News and Views
Made in Africa: Kenyan jewellery brand takes African design international
Early last year, a team of Italian fashion and jewellery designers based in Kenya started CREA Africa, a company that produces jewellery and accessories in Africa for sale in international markets.
CREA manufactures jewellery and accessories from recycled and locally sourced materials including brass, bone, glass, bone, horn and crocheted materials which are handcrafted by Kenyan artisans.
“The idea was to create a company that would manufacture high quality handicraft using modern designs, handmade in Africa. We targeted the international market because we wanted to work with high fashion designers and we wanted to push them to showcase more products made in Africa,” says Marina Bottelli, managing director of CREA.
The Nairobi-based business sells its own brand of products via online and physical stockists in Europe. Global brands and leading international fashion designers also contract CREA to manufacture products for them which sell for up to US$3,000 a piece in high-end stores.
“However, there are still many questions about the quality of things produced in Africa. This continent is full of great people able to produce great things but there is still no guarantee of quality. This is what CREA is pushing; [the idea that] you can produce high quality products in Africa.”
Elisabetta Capolino, one of the co-founders of CREA, said the firm partners with artisans who run independent workshops with the view of improving their skills to ensure high quality production in Kenya. CREA’s other co-founders are Cristina Cisilino and Annalisa Bernardi.
A trained architect, Capolino moved to Africa in the 1990s after her husband, a United Nations employee, was posted to Ethiopia. She runs her own independent brand, Le Collane di Betta, which she founded in 1998 during their first posting to Kenya.
Ensuring continuous demand from leading fashion designers and brands in the international markets is one of the challenges CREA faces.
“What we are looking for is to have a constant relationship with designers who really want to support Africa. We get a lot of designers who approach us to produce for them for one collection or one season and then they go while the aim is to have long-term relationships. The artisans that we are training and promoting live off this,” says Bottelli. “Getting designers and the international market to understand that in Africa you can get very high quality products is also still a challenge.”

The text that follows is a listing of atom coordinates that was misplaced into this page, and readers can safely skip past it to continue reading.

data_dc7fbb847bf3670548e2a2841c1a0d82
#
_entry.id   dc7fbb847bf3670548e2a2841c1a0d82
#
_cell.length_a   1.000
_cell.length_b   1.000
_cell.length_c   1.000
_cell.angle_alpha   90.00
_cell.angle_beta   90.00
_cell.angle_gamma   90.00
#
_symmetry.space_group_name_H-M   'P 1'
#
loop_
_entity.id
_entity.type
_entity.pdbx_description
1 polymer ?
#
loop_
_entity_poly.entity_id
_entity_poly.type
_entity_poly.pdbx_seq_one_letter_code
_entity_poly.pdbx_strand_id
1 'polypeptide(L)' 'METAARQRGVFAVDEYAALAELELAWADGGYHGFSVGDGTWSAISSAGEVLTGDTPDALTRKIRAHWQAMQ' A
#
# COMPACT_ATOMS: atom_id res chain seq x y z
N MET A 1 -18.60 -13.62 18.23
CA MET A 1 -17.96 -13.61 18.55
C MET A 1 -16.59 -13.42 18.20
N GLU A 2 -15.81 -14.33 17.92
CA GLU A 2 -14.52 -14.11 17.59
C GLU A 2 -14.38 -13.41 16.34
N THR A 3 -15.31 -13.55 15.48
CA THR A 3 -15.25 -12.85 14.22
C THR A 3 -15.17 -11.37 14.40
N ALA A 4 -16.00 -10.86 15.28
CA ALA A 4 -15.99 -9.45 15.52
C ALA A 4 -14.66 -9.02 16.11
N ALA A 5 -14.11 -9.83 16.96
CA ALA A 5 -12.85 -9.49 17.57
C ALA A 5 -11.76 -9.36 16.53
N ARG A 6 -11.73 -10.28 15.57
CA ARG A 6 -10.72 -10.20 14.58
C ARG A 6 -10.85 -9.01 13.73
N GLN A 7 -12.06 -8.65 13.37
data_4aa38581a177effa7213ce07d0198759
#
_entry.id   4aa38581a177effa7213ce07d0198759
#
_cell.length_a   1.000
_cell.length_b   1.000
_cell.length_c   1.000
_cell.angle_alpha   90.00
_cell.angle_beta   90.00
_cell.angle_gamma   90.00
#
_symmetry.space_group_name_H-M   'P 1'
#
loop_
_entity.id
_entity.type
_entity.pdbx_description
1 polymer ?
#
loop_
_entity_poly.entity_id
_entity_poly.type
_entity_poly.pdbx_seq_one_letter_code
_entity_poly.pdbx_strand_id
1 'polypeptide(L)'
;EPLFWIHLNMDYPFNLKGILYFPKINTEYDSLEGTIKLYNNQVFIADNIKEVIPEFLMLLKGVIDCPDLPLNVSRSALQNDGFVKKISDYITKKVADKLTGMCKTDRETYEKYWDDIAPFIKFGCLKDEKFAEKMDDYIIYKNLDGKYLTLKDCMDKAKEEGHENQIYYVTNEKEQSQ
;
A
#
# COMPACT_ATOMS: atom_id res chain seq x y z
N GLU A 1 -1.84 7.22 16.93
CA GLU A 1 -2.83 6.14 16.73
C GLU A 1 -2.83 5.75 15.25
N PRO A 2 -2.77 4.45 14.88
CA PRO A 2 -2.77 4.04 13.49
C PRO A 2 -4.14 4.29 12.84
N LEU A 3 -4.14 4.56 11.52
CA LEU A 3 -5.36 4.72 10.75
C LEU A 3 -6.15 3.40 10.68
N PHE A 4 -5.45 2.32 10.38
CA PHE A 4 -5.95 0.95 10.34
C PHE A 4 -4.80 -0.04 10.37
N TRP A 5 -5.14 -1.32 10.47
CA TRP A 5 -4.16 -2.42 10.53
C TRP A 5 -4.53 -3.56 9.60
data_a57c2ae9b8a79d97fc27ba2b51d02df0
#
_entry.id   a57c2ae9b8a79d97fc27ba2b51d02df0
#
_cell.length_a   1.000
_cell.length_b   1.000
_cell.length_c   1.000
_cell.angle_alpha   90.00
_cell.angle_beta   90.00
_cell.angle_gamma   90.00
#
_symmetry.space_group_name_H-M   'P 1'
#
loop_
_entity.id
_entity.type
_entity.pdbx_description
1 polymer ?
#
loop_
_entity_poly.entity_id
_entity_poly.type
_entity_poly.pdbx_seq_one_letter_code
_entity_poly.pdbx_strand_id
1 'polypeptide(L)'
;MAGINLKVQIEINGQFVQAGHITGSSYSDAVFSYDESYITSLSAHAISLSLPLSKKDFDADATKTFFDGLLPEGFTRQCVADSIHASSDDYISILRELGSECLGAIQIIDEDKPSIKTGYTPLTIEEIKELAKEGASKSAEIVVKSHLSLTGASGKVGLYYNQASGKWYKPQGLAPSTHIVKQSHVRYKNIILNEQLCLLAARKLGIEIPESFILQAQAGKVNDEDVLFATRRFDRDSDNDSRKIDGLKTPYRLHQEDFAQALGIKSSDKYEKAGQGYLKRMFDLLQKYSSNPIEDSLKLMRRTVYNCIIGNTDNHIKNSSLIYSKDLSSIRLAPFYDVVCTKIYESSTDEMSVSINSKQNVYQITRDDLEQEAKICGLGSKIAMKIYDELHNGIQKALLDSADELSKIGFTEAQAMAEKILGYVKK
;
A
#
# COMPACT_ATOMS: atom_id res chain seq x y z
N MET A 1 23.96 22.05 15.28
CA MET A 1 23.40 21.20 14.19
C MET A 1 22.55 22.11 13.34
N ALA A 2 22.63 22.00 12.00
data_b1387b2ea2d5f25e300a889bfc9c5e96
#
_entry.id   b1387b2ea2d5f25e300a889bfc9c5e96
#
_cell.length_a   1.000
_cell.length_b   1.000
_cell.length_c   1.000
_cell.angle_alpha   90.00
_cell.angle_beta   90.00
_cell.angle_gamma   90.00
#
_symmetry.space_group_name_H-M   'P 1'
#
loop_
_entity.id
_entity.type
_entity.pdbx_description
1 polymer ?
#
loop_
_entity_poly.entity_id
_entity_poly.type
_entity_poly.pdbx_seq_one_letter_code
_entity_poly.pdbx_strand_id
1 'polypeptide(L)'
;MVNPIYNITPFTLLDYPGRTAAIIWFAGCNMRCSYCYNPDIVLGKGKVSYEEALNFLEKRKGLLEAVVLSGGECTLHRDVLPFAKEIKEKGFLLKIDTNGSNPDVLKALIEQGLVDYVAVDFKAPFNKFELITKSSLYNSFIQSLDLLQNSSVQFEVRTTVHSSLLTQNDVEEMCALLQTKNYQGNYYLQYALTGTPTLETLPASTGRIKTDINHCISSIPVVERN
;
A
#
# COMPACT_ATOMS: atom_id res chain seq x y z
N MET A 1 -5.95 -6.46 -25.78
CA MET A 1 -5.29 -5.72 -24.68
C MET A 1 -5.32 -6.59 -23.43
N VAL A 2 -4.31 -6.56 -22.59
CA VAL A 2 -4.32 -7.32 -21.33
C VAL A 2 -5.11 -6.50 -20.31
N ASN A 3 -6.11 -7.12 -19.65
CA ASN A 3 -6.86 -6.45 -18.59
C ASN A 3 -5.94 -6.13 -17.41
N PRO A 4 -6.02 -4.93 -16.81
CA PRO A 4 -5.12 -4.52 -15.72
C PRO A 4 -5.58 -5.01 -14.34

While ‘Made in Africa’ can be a good selling tag, in the international market it can also be a hurdle.
“Running a company from here is sometimes very fascinating to customers [in international markets], but sometimes it is also, ‘you are in Africa, that is too far away, what are you doing there?’” says Bottelli.
Nonetheless, CREA is hoping to build its own brand and plans to showcase its products in more online and physical retail stores in Europe.
“It is very challenging, but we want to be recognised as a leader of high-quality production in Africa,” says Bottelli.
Capolino advises other entrepreneurs to invest in mentoring and improving their employee’s skills and to build good relations with all stakeholders. They should also place emphasis on offering high quality products.
“I am very strict when I start working with an artisan. I give them my idea of collaboration which is not charity [type of] collaboration… It is business.”
Bottelli noted that foreign investors coming into Africa should do proper research, understand their market and its needs and operate ethically.
“You have to respect the country that is hosting you in that moment. There are many giants entering Africa without having that kind of sensitivity. You might be successful but then if you look inside yourself you will feel that you haven’t done the right thing. You have to respect the people, the rules and laws and look at the needs of the country.”
Capolino explained that Africa’s growing population and affordable labour market make it a good location for manufacturing fashion products. She added that the purchasing power among the African middle class is also growing, creating a market for high end fashion products.
“Asia is gone, north of Europe is gone and now in Europe there is an economic slump and [so is the case] in the US,” says Capolino. “But in Africa, economies are growing. People [here] now have money to buy high-end brands. This is an amazing opportunity.”